Definition of Psychological operation
1. Noun. Military actions designed to influence the perceptions and attitudes of individuals, groups, and foreign governments.
Generic synonyms: Military Operation, Operation
Category relationships: Armed Forces, Armed Services, Military, Military Machine, War Machine
Psychological Operation Pictures
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Lexicographical Neighbors of Psychological Operation
Literary usage of Psychological operation
Below you will find example usage of this term as found in modern and/or classical literature:
1. The Military Dictionary (1987)
"... which establish any kind of communication with a target audience. psychological operation»—(DOD) Planned operations to convey selected information and ..."
2. Still Killing: Landmines in Southern Africa by Alex Vines, Arms Project (Human Rights Watch) (1997)
"We had therefore to lay at one point or another the small number of mines we had from existing stocks in the province and operate a psychological operation ..."
3. Conduct of the Persian Gulf Conflict: An Interim Report to Congressby United States. by United States. (1991)
"... loading system psychological operation group pre-positioning of material configured to unit sets prisoner of war pre-positioned psychological operation ..."
4. Source Book for Social Origins: Ethnological Materials, Psychological by William Isaac Thomas (1909)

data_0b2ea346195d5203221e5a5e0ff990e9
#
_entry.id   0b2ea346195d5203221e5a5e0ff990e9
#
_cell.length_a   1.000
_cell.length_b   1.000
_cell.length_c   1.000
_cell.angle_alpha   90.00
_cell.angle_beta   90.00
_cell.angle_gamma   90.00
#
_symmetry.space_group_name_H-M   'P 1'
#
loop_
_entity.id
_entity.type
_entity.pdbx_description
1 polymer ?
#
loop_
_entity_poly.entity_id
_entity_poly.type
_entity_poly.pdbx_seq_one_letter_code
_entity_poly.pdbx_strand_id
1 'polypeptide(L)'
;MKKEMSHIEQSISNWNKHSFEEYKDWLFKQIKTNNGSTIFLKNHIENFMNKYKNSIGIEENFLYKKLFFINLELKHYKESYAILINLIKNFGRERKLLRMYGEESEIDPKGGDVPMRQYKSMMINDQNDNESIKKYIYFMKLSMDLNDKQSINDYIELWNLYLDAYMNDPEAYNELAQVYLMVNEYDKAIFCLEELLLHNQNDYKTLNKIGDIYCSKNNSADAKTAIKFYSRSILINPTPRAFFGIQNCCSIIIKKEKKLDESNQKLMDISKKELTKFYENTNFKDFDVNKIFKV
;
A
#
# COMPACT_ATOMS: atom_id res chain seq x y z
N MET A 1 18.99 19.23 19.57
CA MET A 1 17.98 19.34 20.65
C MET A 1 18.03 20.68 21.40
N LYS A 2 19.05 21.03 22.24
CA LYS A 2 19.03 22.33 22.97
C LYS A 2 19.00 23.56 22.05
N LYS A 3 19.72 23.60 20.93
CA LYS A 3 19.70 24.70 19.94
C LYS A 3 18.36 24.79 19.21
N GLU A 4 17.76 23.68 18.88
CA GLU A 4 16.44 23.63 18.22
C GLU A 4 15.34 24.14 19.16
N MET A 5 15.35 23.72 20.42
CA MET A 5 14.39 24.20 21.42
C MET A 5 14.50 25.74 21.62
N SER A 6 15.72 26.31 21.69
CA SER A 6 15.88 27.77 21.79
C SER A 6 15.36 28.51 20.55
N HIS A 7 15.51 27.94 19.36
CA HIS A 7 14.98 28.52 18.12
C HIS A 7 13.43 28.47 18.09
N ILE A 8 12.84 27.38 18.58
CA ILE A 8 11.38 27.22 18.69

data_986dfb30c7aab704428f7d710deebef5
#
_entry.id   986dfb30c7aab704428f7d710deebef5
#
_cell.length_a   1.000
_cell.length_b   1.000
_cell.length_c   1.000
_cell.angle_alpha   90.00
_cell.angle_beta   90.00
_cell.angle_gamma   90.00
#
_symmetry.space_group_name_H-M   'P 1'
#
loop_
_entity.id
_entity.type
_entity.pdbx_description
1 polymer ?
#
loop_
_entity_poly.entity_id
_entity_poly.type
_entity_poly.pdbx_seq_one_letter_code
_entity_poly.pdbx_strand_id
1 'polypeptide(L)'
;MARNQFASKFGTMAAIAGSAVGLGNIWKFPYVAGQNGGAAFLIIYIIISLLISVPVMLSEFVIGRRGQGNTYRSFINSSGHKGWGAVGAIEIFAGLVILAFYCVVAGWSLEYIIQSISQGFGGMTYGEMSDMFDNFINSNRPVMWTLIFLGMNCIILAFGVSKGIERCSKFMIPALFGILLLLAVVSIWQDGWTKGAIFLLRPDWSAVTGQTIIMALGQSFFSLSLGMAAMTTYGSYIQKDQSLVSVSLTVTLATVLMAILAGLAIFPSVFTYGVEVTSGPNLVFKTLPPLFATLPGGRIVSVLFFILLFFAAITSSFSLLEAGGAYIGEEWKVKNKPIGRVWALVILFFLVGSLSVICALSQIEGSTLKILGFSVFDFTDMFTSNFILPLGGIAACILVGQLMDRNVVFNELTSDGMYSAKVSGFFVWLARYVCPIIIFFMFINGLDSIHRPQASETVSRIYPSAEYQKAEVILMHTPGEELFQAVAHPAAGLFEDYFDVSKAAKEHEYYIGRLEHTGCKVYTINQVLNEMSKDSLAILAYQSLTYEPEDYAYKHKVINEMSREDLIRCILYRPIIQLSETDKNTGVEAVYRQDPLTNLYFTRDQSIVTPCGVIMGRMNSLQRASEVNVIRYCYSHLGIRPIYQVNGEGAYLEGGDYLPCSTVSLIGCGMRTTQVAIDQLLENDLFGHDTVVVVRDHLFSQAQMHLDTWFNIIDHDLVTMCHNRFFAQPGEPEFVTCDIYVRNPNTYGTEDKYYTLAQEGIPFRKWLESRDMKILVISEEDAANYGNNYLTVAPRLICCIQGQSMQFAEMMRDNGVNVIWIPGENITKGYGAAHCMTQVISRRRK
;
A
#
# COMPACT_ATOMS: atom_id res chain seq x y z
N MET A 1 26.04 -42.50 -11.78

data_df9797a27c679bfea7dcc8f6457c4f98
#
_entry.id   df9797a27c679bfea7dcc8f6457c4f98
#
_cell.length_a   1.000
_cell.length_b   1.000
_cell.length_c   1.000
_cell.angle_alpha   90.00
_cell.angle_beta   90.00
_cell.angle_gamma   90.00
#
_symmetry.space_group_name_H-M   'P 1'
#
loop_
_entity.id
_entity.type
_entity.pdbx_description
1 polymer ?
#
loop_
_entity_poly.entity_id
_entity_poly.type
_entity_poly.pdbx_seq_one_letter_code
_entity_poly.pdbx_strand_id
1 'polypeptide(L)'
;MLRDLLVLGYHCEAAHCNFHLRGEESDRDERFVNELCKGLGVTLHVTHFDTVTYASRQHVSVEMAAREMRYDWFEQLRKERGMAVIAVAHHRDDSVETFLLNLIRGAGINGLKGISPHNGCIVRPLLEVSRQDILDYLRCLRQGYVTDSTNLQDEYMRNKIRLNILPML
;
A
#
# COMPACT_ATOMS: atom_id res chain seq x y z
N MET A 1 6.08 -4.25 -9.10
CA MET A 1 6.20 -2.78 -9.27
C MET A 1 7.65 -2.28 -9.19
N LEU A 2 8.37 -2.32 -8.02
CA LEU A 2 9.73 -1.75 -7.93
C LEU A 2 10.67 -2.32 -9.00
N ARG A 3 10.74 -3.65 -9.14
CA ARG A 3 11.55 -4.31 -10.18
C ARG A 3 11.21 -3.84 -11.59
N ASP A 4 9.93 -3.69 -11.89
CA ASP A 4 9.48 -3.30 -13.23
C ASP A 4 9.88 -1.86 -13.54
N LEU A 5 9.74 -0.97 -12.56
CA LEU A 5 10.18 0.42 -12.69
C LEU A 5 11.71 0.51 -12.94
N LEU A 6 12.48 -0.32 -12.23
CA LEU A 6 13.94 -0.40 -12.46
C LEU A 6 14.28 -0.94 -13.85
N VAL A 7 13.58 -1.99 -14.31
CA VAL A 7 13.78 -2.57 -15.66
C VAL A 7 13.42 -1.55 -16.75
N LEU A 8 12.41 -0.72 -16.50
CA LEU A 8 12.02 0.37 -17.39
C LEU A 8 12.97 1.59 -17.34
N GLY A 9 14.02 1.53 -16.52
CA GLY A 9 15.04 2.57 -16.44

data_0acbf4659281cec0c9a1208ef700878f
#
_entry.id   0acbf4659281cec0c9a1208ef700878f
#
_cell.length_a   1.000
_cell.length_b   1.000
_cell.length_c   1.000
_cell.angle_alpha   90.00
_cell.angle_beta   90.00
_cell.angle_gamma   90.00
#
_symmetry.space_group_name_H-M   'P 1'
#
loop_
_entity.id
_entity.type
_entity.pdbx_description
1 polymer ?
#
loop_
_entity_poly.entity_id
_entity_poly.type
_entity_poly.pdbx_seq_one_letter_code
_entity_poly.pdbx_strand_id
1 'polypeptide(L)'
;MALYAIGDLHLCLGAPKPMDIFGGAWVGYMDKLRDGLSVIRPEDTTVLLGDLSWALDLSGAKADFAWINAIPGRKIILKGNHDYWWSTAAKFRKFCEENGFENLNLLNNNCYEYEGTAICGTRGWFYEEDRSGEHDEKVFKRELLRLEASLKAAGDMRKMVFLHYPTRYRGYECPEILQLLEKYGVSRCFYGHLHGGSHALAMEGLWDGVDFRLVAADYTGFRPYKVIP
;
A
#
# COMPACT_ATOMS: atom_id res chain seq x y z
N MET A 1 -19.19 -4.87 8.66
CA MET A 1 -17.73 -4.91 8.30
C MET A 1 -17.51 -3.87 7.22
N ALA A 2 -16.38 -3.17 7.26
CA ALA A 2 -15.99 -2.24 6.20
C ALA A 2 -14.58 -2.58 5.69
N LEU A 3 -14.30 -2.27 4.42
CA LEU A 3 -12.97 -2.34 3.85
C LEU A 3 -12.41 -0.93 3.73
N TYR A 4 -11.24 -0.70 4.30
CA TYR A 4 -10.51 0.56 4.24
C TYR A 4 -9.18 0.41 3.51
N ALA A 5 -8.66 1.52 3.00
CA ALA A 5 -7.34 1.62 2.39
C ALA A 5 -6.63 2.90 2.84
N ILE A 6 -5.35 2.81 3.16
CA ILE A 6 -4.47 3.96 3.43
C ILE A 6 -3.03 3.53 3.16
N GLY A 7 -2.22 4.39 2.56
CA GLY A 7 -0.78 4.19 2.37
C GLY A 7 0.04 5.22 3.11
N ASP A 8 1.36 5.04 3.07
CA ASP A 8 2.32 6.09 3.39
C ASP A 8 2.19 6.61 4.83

"We can control the 'psychological operation' represented in Gibbon's text, for he says he got the tale from Jordanes, but aside from our suspicion that ..."
5. The Psychology of Reasoning by Walter Bowers Pillsbury (1910)
"Not only is the psychological operation in ascribing equality to two objects not what language represents it to be, but not all forms of predication can be ..."
6. The Major Symptoms of Hysteria: Fifteen Lectures Given in the Medical School by Pierre Janet (1907)
"... sensations and acts, it means a rather complicated psychological operation, and not an elementary and irreducible operation, as is generally believed. ..."
7. The Individualization of Punishment by Raymond Saleilles (1911)
"367, seq., will be found a very interesting development of the Thomist doctrines in regard to the functions of the mind and their psychological operation. ..."